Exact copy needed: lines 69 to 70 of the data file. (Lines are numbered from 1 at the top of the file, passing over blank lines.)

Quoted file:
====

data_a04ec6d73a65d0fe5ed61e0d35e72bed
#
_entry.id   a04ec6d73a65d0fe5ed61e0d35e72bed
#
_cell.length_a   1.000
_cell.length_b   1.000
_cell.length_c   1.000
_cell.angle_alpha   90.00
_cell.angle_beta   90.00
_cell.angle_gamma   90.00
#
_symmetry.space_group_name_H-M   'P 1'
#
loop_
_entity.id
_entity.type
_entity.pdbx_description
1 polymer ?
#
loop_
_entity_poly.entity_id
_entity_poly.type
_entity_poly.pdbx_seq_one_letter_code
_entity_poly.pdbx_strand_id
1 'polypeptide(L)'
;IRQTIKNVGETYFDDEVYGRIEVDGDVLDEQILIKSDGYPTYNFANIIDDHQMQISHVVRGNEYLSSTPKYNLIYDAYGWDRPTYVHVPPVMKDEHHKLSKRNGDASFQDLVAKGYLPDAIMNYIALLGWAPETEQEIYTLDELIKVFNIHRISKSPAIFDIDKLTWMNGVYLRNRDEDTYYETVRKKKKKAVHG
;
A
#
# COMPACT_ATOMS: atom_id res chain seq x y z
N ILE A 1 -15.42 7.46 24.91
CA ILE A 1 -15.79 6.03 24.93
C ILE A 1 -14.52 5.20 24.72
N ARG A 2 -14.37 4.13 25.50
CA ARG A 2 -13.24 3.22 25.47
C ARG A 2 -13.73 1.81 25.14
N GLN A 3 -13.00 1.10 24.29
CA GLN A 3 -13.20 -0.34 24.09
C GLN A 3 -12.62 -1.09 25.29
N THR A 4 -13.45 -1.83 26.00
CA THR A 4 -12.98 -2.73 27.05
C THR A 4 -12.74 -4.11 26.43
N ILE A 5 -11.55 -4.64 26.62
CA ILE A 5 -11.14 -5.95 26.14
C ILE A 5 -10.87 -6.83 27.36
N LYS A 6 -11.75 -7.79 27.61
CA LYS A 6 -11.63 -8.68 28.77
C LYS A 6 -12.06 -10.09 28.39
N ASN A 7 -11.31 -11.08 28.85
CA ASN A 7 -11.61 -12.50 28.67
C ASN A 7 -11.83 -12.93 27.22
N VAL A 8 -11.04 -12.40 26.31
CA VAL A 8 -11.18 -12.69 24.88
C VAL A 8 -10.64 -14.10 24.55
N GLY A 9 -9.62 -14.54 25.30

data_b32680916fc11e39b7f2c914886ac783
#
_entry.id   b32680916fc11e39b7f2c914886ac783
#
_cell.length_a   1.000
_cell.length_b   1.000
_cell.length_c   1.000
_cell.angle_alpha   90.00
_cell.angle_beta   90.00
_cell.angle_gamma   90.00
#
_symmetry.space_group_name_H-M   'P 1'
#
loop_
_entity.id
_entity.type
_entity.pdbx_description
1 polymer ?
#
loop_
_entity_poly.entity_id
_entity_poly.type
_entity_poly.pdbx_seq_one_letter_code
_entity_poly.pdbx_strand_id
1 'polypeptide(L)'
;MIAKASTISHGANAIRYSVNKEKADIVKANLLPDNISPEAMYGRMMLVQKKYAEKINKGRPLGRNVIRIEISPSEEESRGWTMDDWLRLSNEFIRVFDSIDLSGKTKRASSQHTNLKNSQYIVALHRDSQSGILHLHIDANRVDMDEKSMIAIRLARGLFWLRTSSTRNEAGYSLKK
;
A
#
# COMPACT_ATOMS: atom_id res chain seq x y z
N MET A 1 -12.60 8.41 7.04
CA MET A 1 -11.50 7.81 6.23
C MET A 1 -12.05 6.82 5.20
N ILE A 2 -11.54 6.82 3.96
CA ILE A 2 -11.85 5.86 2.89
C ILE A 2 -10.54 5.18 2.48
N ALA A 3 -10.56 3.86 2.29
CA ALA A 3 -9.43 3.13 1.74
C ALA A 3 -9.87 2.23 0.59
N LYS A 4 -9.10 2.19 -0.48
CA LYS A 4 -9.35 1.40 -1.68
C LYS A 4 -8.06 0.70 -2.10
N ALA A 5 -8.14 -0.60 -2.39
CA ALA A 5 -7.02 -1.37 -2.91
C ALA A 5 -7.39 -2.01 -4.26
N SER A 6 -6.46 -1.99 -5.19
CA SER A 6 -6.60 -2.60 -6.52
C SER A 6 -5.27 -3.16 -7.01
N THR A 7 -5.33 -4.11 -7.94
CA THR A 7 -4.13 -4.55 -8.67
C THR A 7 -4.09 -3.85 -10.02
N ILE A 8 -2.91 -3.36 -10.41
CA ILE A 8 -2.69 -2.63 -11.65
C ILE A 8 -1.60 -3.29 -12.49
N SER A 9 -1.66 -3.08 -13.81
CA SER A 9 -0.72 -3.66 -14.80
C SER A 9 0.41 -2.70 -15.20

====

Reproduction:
loop_
_entity.id